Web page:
On Thursday, the NLRB won its first courtroom victory in connection with its “ambush” or “quickie” election rule, which went into effect earlier this month.
Employers concerned about the NLRB’s new “ambush” election rules have rightfully protested that the new procedures make it easier and faster for unions to hold an election certifying the union as the exclusive bargaining representative of employees.
The National Labor Relations Board (NLRB) has adopted a final rule amending its representation–case procedures.
On April 14, 2015 the National Labor Relations Board’s (NLRB) new union election rules (Election Rules) went into effect. As discussed in a prior GT Alert, the NLRB adopted the new rules by a 3-2 vote with the two Republican NLRB members dissenting.
I was on my high school track team. My favorite race was the 100-yard dash. I distinctly remember practicing how to spring quickly out of the starting line blocks when the gun fired.
With President Obama’s veto of Congressional action seeking to bar the implementation of the NLRB’s proposed “ambush election” rules, unless a court enjoins the effective date of the rules in one (or both) of the lawsuits currently pending that challenge the rules, on April 14, new rules will go into effect governing the filing and processing of union election petitions (see our post here discussing some of the details of these new rules).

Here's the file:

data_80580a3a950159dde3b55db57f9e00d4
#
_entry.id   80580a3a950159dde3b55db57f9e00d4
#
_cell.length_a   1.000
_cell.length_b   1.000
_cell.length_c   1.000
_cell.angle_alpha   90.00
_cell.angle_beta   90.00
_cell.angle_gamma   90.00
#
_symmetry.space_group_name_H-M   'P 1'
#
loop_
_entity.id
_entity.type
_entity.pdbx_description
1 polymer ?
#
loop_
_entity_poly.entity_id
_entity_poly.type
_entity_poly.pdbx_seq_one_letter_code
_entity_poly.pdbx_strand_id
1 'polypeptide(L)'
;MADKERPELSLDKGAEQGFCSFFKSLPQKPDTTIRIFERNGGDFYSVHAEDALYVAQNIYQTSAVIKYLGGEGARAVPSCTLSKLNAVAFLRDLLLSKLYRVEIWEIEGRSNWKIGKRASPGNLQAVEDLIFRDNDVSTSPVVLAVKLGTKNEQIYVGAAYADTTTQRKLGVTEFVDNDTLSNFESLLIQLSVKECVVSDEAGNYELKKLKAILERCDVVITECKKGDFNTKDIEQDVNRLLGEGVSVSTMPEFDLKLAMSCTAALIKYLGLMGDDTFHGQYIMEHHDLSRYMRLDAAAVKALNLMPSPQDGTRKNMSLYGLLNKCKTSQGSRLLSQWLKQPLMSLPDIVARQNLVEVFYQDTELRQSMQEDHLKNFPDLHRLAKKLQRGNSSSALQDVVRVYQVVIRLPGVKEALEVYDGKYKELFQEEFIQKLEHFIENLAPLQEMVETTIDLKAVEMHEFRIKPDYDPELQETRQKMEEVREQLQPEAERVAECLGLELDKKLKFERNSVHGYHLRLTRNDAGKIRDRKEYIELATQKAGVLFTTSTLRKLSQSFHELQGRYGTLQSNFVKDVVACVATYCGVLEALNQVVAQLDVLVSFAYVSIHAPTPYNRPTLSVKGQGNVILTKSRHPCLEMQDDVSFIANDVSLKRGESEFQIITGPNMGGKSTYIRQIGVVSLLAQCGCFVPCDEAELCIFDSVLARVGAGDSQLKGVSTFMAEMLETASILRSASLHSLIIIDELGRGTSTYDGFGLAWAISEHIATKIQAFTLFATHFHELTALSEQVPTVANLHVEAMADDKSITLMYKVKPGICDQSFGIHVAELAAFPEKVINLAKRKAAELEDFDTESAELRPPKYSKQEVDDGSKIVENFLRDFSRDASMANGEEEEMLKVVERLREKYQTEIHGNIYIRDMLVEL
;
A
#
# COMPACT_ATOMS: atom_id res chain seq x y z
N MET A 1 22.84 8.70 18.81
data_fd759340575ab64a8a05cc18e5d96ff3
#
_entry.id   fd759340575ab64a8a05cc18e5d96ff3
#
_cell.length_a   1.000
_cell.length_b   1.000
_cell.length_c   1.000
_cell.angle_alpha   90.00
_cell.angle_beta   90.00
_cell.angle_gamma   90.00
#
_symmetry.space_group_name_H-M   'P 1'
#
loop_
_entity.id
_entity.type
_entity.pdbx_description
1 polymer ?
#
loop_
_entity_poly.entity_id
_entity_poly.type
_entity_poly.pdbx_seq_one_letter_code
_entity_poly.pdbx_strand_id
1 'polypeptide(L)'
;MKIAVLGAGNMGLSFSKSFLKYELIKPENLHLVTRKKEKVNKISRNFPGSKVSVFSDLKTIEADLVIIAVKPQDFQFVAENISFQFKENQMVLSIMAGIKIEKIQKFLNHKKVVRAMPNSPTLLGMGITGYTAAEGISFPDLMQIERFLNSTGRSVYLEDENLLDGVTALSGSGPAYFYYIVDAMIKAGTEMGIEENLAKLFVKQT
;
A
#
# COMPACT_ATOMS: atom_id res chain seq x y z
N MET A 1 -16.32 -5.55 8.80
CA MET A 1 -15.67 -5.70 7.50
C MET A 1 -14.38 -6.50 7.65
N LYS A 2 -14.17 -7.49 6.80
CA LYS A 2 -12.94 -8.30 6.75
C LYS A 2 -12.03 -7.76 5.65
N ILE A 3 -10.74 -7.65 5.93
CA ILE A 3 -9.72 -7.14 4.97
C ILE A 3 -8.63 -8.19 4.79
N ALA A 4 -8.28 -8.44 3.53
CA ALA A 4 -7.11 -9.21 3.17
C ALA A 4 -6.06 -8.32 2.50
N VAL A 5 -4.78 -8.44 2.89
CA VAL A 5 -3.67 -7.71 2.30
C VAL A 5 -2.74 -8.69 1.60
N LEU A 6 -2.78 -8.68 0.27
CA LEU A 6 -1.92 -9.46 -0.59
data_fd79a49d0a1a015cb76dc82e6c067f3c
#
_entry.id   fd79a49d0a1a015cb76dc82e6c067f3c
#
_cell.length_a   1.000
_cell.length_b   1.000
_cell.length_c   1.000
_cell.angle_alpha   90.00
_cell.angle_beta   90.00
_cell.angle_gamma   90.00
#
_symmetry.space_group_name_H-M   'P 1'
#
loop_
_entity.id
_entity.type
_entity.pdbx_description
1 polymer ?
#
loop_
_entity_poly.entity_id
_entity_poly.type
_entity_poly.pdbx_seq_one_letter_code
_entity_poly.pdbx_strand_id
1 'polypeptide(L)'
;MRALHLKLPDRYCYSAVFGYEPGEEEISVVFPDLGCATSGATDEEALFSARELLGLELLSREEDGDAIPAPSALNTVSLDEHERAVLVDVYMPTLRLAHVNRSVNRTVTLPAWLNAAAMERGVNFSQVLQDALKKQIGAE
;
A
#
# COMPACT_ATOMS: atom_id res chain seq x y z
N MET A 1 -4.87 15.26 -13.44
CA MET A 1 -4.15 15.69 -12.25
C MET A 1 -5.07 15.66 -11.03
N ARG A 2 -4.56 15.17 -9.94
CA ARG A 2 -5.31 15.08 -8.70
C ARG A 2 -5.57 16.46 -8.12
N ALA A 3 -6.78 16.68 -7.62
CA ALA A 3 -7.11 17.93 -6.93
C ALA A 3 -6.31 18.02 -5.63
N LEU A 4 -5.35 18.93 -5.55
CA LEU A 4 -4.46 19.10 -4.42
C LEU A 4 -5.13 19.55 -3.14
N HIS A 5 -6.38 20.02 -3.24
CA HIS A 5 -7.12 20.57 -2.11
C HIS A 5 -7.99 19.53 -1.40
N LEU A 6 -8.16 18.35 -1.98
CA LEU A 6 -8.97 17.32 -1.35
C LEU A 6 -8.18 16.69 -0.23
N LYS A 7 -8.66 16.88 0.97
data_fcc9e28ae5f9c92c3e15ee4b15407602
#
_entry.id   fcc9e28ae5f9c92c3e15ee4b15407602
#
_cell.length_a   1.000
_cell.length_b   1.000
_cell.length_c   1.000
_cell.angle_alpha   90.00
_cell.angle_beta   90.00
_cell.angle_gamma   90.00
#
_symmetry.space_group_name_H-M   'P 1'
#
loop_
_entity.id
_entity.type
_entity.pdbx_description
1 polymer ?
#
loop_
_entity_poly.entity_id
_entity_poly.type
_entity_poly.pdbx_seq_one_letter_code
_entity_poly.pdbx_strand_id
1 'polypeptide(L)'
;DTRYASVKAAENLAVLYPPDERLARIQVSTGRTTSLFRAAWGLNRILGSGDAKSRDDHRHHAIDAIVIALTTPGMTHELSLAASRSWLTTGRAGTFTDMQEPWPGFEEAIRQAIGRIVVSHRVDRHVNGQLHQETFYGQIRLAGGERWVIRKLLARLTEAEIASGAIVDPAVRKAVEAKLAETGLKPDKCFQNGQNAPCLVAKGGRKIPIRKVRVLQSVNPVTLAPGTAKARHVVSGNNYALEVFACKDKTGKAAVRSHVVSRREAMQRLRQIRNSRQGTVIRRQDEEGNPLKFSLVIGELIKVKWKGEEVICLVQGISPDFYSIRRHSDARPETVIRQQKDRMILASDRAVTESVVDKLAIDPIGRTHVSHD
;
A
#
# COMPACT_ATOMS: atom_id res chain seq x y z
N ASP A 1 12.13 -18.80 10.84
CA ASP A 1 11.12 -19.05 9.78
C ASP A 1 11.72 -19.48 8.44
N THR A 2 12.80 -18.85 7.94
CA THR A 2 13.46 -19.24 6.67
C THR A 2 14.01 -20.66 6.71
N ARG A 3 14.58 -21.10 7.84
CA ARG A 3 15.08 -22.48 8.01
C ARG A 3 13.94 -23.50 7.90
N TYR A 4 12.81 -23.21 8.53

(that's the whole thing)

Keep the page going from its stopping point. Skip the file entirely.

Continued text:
The NLRB’s controversial “quickie election” rule is slated to take effect April 14, 2015. That’s next week!
Monday Morning Regulatory Review – 4/6/15: Cyber-Threat Executive Order; NLRB Elections Rule; Drones & Privacy; And Confined Spaces in Construction
Issues on the periphery of regulatory practice highlighted the last week. The President of the United States (POTUS) unleashed financial regulation resources against cyber-threats by applying regulations and enforcement processes that have historically been used to combat foreign regimes, terrorists, international narcotics traffickers, and the proliferation of weapons of mass destruction.
In an unsurprising move, earlier today President Obama vetoed a measure put forward by House and Senate Republicans under the auspices of the Congressional Review Act (CRA) that would have invalidated the National Labor Relations Board’s “quickie election” procedures.